This Friday’s Fabulous Female is an author, civil-rights activist, a mother, an actress, an educator, a playwright and much more. Yet perhaps what makes her most famous is her poetry that she has recited in venues all over the world, including President Bill Clinton’s inauguration.
I was first “introduced” to this incredible women in High School, when, for summer reading, I was assigned her book, I Know Why The Caged Bird Sings.Today’s Fabulous Female is none other than Dr. Maya Angelou.
In my own immaturity, the summer I read I Know Why the Caged Bird Sings, I couldn’t understand why our school would have us read a book in which someone experienced so much brokenness. In the book, Angelou chronicles the first seventeen years of her life in which she was a victim of racism and rape, in which she struggled to find her voice, and in which she became a single mom at the age of seventeen.
What I didn’t understand then, was that Angelou was giving us an incredible example of what it looks like to not only survive the brokenness we all face in life, but to continue singing even when we find ourselves caged in. And she has continued that example by going on to live an awe-inspiring life.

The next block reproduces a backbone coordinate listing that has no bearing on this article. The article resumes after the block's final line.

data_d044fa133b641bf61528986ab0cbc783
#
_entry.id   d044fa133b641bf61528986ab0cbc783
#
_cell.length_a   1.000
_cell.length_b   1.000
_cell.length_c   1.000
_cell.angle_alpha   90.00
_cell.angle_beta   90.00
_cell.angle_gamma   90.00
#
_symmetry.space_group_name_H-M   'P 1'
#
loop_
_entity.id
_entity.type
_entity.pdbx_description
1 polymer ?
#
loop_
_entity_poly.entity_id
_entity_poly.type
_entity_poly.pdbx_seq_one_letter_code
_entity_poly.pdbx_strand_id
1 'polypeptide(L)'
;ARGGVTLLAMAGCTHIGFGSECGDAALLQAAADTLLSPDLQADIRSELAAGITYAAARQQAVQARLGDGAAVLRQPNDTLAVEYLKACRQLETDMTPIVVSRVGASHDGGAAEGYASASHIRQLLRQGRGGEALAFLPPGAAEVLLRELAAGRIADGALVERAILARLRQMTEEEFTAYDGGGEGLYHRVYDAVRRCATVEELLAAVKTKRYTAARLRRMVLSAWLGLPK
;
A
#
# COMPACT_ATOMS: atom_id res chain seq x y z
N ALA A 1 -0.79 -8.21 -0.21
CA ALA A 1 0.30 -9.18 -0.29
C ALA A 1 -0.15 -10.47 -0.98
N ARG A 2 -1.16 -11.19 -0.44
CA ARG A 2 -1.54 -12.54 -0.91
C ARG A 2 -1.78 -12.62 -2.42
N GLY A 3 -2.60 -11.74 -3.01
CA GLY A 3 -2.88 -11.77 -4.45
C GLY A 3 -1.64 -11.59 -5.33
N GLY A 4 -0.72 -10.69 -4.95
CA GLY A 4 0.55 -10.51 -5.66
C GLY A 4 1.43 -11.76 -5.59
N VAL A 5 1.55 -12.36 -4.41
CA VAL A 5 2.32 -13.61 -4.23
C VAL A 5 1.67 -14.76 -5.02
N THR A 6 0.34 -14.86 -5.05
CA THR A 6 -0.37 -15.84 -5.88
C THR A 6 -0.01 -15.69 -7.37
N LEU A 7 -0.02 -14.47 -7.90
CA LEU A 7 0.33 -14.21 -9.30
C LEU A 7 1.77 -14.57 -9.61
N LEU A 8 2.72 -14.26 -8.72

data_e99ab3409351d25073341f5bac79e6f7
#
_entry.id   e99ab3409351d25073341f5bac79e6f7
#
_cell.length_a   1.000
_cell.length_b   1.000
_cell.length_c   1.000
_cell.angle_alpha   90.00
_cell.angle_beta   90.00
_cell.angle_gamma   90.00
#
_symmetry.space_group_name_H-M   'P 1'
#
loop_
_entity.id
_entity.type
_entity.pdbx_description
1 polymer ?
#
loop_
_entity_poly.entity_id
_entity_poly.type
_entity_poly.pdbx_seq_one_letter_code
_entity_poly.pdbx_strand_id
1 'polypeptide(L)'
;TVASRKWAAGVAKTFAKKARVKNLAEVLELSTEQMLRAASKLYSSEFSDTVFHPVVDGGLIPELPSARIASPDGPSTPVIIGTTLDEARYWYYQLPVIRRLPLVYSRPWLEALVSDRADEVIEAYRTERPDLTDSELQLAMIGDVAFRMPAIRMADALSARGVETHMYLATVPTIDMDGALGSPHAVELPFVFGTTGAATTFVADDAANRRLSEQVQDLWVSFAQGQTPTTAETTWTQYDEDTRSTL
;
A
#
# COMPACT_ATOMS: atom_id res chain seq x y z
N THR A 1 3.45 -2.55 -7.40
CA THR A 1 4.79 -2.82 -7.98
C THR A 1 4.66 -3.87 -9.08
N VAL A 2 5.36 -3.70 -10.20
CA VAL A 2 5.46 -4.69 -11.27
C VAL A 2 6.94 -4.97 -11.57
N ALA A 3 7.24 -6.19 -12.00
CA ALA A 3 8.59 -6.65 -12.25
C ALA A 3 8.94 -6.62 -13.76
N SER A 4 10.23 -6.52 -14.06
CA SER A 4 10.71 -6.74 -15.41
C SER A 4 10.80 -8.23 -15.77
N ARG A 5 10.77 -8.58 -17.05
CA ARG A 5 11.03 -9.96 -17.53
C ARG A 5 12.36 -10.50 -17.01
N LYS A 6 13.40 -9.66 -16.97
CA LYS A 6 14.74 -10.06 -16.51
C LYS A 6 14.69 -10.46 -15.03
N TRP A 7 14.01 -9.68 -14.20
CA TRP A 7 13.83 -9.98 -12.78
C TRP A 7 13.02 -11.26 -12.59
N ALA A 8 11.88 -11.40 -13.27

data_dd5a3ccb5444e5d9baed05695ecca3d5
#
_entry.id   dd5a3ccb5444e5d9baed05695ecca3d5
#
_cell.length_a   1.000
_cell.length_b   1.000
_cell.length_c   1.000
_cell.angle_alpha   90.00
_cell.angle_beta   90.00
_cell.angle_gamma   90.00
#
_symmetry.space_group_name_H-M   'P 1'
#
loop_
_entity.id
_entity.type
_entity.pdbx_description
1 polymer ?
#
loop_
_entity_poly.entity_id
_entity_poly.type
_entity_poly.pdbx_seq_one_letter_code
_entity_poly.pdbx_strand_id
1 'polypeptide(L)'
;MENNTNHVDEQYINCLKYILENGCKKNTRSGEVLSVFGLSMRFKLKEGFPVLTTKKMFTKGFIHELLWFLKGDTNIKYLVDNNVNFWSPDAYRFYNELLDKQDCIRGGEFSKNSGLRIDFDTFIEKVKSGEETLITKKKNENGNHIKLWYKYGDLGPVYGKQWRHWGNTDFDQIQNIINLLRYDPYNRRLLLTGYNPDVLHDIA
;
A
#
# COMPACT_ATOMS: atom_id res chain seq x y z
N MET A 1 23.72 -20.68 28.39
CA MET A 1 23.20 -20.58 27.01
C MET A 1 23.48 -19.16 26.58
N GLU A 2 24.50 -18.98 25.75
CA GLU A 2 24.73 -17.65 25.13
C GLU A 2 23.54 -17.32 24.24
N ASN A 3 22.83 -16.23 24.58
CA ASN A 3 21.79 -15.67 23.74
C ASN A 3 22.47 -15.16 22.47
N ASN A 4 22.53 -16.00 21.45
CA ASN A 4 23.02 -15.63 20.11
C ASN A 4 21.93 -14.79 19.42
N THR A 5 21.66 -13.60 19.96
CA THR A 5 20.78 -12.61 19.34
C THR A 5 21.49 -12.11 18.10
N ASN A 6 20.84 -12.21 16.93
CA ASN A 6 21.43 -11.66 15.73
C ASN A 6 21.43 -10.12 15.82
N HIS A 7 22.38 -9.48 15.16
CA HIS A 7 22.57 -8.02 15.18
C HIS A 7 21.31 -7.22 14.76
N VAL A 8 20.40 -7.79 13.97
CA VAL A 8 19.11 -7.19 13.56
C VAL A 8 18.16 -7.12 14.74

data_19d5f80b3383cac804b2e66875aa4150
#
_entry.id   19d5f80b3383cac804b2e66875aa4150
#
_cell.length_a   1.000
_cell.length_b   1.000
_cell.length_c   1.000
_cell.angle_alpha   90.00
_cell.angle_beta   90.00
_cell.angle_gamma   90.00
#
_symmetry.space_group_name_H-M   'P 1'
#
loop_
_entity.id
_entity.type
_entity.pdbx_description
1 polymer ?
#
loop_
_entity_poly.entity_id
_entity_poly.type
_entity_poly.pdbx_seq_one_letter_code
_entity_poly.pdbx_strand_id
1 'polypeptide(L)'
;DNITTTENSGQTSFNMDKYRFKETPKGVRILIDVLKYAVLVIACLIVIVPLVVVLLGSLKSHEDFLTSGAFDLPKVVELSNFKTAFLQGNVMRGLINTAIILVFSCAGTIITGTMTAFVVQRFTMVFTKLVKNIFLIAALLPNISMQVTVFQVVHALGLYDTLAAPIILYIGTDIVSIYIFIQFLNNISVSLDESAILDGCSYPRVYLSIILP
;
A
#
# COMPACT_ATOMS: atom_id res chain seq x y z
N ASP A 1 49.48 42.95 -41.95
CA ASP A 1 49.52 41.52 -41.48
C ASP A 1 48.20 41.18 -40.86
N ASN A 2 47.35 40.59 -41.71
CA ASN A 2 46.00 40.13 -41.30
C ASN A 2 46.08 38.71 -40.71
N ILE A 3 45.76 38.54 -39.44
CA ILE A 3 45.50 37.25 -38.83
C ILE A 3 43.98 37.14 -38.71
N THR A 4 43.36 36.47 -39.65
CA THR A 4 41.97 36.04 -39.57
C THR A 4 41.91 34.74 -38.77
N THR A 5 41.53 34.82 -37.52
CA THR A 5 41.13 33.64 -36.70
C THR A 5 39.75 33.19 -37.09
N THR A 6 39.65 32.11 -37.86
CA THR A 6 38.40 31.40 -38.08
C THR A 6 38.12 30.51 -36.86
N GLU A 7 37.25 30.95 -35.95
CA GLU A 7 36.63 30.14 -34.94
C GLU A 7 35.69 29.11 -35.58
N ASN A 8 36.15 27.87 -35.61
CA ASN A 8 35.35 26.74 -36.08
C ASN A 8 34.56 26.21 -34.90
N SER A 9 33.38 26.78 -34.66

As a young woman, she toured Europe as an actress, studied modern dance, and was a part of the Harlem Writers Guild. For a year she lived in Cairo, Egypt, where she was the editor of The Arab Observer. A year later, she was in Ghana, teaching at the University of Ghana’s School of Music and Drama, writing for The Ghanian Times, and serving as feature editor for The African Review. She mastered French, Spanish, Italian, Arabic, and the West African language, Fanti. During her time in Ghana, she met Malcom X. She served with both he and Dr. Martin Luther King, Jr. in the Civil-Rights movement.
Later, she wrote I Know Why The Caged Bird Sings, and over 30 bestselling fiction and non-fiction books. She has written screenplays and scores, and appeared in Famous Films such as Alex Haley’s Roots and Poetic Justice. She is now eight-four years old, and she is not done living.
When I read her biography, I couldn’t help but think of St. Irenaeus’s words when he said “the glory of God is a human being fully alive.” Maya Angelou has lived and served humanity all over the world. She has given us an example of what it means to be a strong, feminine leader who shares her gifts and talents fully. When she recites her poetry, she gives voice to the human condition, touching people where they feel their greatest pains, joys, injustices, and victories.
There is much more to her story, and I don’t feel a blog post can fully capture it. So I believe it is best to leave you with an invitation to see her interviewed, and to hear her recite her poem, “Phenomenal Woman” that celebrates what it means to be Fabulously Female.